Suppose a car with a deathly-ill passenger races through a red light en route to a hospital. If the driver was "charged" with the crime, she could plead necessity and get off with nothing. But the fact remains that she went through a red light and caused social harm. Accidents are more likely because of the violated red, however good the motive behind the violation. So I would argue that we should get rid of the necessity defense in this context. 


If we charge the driver with running the red light, then she would still probably run the light; the benefit of getting to the hospital sooner exceeds the cost of the ticket. In other words, the social benefit of the violation is greater than its cost. But this is not a reason for dropping the necessity defense. We want the driver to weigh the cost of running the light against its benefit. The best way to do that is to exclude the necessity defense and let the driver make the determination.

This analysis echoes the strict liabilityvs. negligence debate in tort law. The necessity defense is basically a negligence defense. The driver may have caused harm, but she wasn't negligent, and therefore she should get off. I am arguing for strict liability. If you run the red, you pay the penalty, even if we think running the red was a good idea. When it comes to dangerous activities (such as running red lights), strict liability has some big advantages (such as its ability to engender efficient activity levels). Basically, dumping the necessity defense is the best way to insure that "desirable" crimes are only committed when they are truly desirable.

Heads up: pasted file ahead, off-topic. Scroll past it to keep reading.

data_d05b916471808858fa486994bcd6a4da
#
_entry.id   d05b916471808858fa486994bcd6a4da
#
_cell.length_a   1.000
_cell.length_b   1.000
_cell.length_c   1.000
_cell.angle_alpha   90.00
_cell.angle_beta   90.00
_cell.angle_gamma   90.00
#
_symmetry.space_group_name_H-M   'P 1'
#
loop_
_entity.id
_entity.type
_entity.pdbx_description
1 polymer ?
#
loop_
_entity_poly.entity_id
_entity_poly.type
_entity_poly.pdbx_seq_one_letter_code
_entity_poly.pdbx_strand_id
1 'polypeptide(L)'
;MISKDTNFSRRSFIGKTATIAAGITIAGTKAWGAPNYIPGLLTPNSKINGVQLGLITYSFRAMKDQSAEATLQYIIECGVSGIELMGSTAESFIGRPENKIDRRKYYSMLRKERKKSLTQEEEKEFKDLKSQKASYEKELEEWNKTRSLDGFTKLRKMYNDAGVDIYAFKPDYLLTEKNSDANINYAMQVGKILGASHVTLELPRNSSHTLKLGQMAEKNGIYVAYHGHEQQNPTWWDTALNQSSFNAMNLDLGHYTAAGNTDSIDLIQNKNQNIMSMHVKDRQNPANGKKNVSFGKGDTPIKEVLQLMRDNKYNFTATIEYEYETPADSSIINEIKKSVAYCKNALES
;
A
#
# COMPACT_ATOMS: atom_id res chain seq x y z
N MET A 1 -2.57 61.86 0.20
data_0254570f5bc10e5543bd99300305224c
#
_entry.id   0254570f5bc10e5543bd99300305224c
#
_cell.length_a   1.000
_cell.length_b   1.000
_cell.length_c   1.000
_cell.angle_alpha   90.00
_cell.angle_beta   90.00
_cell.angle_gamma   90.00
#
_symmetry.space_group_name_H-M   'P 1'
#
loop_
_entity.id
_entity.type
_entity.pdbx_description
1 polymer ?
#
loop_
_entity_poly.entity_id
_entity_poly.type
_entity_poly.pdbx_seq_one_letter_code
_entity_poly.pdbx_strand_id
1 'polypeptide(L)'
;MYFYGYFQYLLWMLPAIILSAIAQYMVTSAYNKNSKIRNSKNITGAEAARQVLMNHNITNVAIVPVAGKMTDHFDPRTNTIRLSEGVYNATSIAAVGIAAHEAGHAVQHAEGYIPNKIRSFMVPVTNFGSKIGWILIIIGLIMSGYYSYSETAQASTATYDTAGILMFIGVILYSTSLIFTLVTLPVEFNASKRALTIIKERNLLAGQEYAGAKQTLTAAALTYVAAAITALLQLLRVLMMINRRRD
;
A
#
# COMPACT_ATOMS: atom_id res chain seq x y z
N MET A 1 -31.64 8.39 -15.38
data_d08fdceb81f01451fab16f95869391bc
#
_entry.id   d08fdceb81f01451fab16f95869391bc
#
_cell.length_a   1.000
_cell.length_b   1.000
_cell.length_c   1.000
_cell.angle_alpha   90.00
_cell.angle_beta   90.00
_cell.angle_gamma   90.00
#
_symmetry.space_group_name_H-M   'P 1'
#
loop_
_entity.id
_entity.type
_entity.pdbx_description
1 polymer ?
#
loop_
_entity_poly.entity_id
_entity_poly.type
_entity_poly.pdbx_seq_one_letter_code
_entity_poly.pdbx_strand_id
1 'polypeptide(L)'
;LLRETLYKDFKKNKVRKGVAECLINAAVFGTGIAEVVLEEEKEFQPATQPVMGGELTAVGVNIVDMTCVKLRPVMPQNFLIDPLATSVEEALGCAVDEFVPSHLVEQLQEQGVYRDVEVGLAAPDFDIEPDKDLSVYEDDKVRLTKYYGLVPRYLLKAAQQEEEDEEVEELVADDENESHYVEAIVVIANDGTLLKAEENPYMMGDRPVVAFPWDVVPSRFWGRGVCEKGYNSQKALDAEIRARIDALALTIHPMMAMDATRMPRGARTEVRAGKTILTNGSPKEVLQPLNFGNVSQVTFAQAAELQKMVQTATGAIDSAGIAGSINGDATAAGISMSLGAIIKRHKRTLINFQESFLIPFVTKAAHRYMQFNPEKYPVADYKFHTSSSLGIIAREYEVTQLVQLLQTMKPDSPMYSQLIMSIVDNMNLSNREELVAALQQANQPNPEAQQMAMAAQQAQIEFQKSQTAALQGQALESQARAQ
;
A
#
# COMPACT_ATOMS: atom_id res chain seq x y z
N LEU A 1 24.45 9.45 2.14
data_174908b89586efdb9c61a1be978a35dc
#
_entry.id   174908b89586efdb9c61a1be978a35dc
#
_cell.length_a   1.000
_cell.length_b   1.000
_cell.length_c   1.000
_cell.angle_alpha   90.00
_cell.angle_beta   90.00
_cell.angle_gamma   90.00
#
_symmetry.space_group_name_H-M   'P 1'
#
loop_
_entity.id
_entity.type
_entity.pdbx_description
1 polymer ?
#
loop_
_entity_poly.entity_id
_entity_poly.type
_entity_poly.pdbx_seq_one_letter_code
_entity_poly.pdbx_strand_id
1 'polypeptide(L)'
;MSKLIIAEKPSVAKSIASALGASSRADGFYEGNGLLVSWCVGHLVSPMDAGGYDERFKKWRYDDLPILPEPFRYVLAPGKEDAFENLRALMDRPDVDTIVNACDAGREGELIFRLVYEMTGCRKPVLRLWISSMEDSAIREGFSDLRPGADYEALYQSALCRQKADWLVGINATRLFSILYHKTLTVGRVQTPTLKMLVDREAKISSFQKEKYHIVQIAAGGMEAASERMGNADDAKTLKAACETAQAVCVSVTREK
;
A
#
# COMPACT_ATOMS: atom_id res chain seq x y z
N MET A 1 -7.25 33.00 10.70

I can think of several objections to this argument. One is that we don't want to give someone a ticket as they are racing to a hospital. This is true, but we could just give them the ticket later. A second is that part of the social harm of crime is its psychic cost and that a necessary crime has a lower psychic cost. I agree, but this is not a reaon to forget about the other costs. I am less outraged by someone running a red light while going to the hospital than someone running a red light for the fun of it, but there are still real costs to running a red light in any context.

Finally, I must concede that criminal law is not just deterrence based, and the necessity defense may have nothing to do with deterrence. I can't argue with that, other than to say that non-deterrence based tenets of criminal law have real costs, and that we shouldn't take these costs on without at least thinking about them.

Posted by Yair Listokin on May 17, 2006 at 05:30 PM in Criminal Law | Permalink | Comments (15) | TrackBack

How's our blogging?

Inspired by Lior's recent post and paper, entitled: “How’s My Driving?” for Everyone (and Everything?) (forthcoming NYU Law Review, Nov. 2006), I was thinking we should take another celebratory moment to note that the other day we passed a milestone: according to our sitemeter, we have passed over 1 million page views and over half a million visitors.  But in the frenzy of celebration of our one year anniversary and our growth in readership, not to mention the near-end of grading for the semester, we have collectively forgotten to ask our beloved community of readers what you would like to see happen in this space in the next year.  So shoot me an email with suggestions about how to redesign the web-page to make it better, whom you'd like to see guest-blog, or how to improve our collective driving...

Posted by Administrators on May 17, 2006 at 11:27 AM in Housekeeping | Permalink | Comments (0) | TrackBack

"Real" law in law school